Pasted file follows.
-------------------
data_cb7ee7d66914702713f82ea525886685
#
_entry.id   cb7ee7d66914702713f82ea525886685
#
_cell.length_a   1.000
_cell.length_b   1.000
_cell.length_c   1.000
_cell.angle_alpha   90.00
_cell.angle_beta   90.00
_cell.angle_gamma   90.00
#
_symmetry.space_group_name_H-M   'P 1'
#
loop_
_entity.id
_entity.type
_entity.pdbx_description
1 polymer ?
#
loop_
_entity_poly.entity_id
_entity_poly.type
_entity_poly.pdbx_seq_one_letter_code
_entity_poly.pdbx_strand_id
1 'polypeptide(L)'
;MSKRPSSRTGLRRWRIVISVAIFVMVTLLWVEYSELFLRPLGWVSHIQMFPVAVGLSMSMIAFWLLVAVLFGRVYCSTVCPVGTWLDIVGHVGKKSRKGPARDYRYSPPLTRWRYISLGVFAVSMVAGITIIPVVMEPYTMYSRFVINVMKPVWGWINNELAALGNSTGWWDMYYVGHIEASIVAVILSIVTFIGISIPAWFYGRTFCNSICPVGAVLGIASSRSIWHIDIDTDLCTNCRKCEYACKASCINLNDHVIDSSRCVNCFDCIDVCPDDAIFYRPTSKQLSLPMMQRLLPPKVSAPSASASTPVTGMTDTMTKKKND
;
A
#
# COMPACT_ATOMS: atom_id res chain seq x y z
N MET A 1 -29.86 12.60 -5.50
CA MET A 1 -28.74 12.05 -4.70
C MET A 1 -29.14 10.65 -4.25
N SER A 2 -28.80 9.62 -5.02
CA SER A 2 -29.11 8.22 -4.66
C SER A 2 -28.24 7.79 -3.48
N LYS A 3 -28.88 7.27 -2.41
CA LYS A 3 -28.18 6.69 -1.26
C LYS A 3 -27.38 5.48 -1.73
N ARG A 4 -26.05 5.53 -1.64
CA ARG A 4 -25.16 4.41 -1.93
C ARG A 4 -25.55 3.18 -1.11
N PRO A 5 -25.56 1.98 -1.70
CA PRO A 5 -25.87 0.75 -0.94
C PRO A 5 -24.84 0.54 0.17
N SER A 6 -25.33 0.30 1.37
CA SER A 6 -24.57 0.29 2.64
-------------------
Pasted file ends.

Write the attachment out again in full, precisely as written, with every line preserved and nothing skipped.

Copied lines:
data_cb7ee7d66914702713f82ea525886685
#
_entry.id   cb7ee7d66914702713f82ea525886685
#
_cell.length_a   1.000
_cell.length_b   1.000
_cell.length_c   1.000
_cell.angle_alpha   90.00
_cell.angle_beta   90.00
_cell.angle_gamma   90.00
#
_symmetry.space_group_name_H-M   'P 1'
#
loop_
_entity.id
_entity.type
_entity.pdbx_description
1 polymer ?
#
loop_
_entity_poly.entity_id
_entity_poly.type
_entity_poly.pdbx_seq_one_letter_code
_entity_poly.pdbx_strand_id
1 'polypeptide(L)'
;MSKRPSSRTGLRRWRIVISVAIFVMVTLLWVEYSELFLRPLGWVSHIQMFPVAVGLSMSMIAFWLLVAVLFGRVYCSTVCPVGTWLDIVGHVGKKSRKGPARDYRYSPPLTRWRYISLGVFAVSMVAGITIIPVVMEPYTMYSRFVINVMKPVWGWINNELAALGNSTGWWDMYYVGHIEASIVAVILSIVTFIGISIPAWFYGRTFCNSICPVGAVLGIASSRSIWHIDIDTDLCTNCRKCEYACKASCINLNDHVIDSSRCVNCFDCIDVCPDDAIFYRPTSKQLSLPMMQRLLPPKVSAPSASASTPVTGMTDTMTKKKND
;
A
#
# COMPACT_ATOMS: atom_id res chain seq x y z
N MET A 1 -29.86 12.60 -5.50
CA MET A 1 -28.74 12.05 -4.70
C MET A 1 -29.14 10.65 -4.25
N SER A 2 -28.80 9.62 -5.02
CA SER A 2 -29.11 8.22 -4.66
C SER A 2 -28.24 7.79 -3.48
N LYS A 3 -28.88 7.27 -2.41
CA LYS A 3 -28.18 6.69 -1.26
C LYS A 3 -27.38 5.48 -1.73
N ARG A 4 -26.05 5.53 -1.64
CA ARG A 4 -25.16 4.41 -1.93
C ARG A 4 -25.55 3.18 -1.11
N PRO A 5 -25.56 1.98 -1.70
CA PRO A 5 -25.87 0.75 -0.94
C PRO A 5 -24.84 0.54 0.17
N SER A 6 -25.33 0.30 1.37
CA SER A 6 -24.57 0.29 2.64